The default legend is also too wide for our tastes.  We will customize it slightly.



In the Info pane we click the [...] browse button to launch the Legend dialog.



In the Legend dialog we change the alignment for Text and Multiple frames to center.  We change the Padding to 10 to provide more white space around the legend entries and the border of the legend.


Press OK.



Back in the Info pane, press Update Frame to apply the changes.



In the above illustration we have also dragged the edit handles on the side of the frame to make the frame narrower.  We have also dragged the frame to a lower position in the layout.


We now will convert the legend to a collection of static frames, and then delete unnecessary frames, from 8 onward.



With the focus on the layout window, in the the Layers pane right-click onto the Legend entry and in the context menu choose Split into Samples.  That creates a collection of individual frames that collectively reproduce the look of the dynamic legend.  All of the new frames are placed within a new Legend folder so they can be selected and turned off and on together.   The original Legend is not deleted, but simply turned off, ready for use if we need it again.


The last frame created in the Legend folder, with a small Ab icon, is the blank text frame that is the base frame.  The other frames are either text frames used as various captions, or sample frames, showing color samples used in the raster style.   There are only 20 color samples shown (clipping the last two due to rounding).    The system knows there is no point in creating individual sample frames for parts of the dynamic legend that were clipped for lack of space and not shown in the dynamic legend.



The layout window shows how the single legend frame used by the dynamic legend has been replaced by many smaller frames, most of them being sample frames.   We will delete all of the sample frames from 8 to 19.


That is most easily done in the Layers pane.



We Ctrl-click the 8 frame to select it, and then we Shift-Ctrl-click on the 19 frame.  That selects it and all frames in between as well.  We press the Delete button in the toolbar to delete the unwanted frames.



That reduces the legend down to a small size.   The legend now shows the colors used in the image, and the index number for each color.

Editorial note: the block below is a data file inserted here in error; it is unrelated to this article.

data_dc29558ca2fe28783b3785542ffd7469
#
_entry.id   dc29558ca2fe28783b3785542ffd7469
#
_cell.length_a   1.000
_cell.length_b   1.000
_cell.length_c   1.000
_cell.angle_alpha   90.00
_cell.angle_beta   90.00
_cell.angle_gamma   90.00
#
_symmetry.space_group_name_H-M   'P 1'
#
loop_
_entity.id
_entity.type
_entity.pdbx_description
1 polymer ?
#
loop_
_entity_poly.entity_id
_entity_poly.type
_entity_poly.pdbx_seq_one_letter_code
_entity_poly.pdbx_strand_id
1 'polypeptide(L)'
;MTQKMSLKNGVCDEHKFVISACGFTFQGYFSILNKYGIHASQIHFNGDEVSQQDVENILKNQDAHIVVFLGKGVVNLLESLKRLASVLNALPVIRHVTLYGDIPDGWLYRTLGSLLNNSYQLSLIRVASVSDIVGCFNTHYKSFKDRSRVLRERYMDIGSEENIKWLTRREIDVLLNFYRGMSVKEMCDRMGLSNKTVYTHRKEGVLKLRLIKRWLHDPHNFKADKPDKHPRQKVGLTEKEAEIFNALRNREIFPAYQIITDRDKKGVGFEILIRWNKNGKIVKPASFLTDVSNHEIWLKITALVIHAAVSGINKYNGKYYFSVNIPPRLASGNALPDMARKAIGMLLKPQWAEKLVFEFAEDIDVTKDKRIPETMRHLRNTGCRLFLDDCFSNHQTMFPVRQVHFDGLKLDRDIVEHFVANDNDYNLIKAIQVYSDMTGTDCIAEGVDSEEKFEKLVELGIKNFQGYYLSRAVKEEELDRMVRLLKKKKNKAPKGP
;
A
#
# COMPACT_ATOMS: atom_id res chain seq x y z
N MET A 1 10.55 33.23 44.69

However, the base frame is now much larger than the smaller frames within.   We can use an alignment command to resize it to the size of the smaller frames within.



With the focus on the layout window, in the Layers pane we select all of the frames from the bronze_8_palette text frame to the 7 frame.   We right-click the Ab base frame and choose Active to pick it as the active frame.



We can see in the layout window how that picks the base frame as the active frame and also selects all the other frames.




In the Alignment commands toolbar button menu, choose Resize to Selected.   That will resize and align the active frame to the selected frames.


Alignment commands work by altering or moving all selected frames to match the active frame.  The Resize to Selected command is the exception:  it alters the active frame to match all selected frames.



The base frame instantly resizes to match the size of the selected frames.  


However, that loses the 10 point padding that was added to the size of the base frame to provide some more space between the base frame's border and the inner frames.   We can expand the base frame by using the Position tab in the Info pane.



Choosing the Position tab in the Info pane, which shows the base frame as the context because the base frame is the active frame, we can see the numbers for the locations of the Left and Bottom edges of the base frame, as well as the X and Y size of the base frame.


We edit the numbers so that the Size numbers are 20 points larger (ten points for margins on either side and above and below), and we edit the numbers so the Left / Bottom numbers are 10 points smaller.  That makes the base frame 20 points larger overall in height and width, and at the same time it moves the base frame to the left and down by 10 points so that the increased height and width is split up into an extra 10 points of space on all sides around the frames within the base frame.


Press Update Frame.



The base frame immediately resizes to be 20 points larger in height and width, and also to move 20 points to the left and down, so it is centered on the selected frames within.



With the focus on the layout window, we press Esc to unpick the active frame, so there are no longer blue editing handles.  We press Shift-Ctrl-A to deselect all frames.


We click the Margins button to turn off display of margins.  That produces the display above showing how the layout will look when printed.


The legend now shows entries only for the palette values that are used, and it is also bounded by a border that shows the outline of the aligned and expanded base frame.



See Also





Layers Pane




Layouts: Info Pane


Layouts: Create Commands


Layouts: Legends


Layouts: Alignment Commands




Legends: Tutorial Example




Style: Thematic Formatting


File - Page Setup


File - Print


File - Print Preview


Example: Layout Properties - Editing properties which appear in the mfd_meta table for a layout changes the content of that layout.   We can exploit that effect to create standardized layouts which are then re-cycled for different content.